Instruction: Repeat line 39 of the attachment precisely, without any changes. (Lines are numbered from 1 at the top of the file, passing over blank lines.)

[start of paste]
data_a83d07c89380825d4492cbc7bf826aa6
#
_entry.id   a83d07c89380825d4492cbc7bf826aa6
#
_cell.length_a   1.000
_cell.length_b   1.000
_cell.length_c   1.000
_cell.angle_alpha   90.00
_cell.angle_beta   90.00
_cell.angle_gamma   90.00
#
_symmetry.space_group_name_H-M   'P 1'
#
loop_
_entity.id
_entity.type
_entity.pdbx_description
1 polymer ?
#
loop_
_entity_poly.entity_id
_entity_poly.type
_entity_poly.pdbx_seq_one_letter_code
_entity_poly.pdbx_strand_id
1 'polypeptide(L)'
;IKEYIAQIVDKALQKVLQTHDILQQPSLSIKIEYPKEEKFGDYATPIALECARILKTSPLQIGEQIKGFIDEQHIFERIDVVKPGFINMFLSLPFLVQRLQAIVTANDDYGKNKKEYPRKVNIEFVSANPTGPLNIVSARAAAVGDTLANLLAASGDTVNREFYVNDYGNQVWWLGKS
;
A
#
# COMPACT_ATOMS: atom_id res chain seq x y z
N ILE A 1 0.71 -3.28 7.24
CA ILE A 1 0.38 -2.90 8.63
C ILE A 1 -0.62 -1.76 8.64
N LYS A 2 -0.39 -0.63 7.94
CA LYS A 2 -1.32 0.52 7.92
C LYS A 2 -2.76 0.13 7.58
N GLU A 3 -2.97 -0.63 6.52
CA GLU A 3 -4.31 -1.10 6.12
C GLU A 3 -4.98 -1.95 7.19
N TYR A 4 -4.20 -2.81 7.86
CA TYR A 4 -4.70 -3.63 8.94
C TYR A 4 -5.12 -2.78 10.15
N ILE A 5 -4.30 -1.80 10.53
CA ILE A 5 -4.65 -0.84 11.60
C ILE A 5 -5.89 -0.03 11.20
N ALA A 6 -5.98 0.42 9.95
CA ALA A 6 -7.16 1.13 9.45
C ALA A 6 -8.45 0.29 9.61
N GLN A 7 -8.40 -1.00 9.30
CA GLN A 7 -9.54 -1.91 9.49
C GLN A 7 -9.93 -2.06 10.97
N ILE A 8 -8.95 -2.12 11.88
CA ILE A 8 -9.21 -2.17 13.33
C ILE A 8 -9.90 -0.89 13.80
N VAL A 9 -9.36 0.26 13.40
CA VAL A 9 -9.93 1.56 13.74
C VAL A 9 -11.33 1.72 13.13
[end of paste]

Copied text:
C GLU A 3 -4.98 -1.95 7.19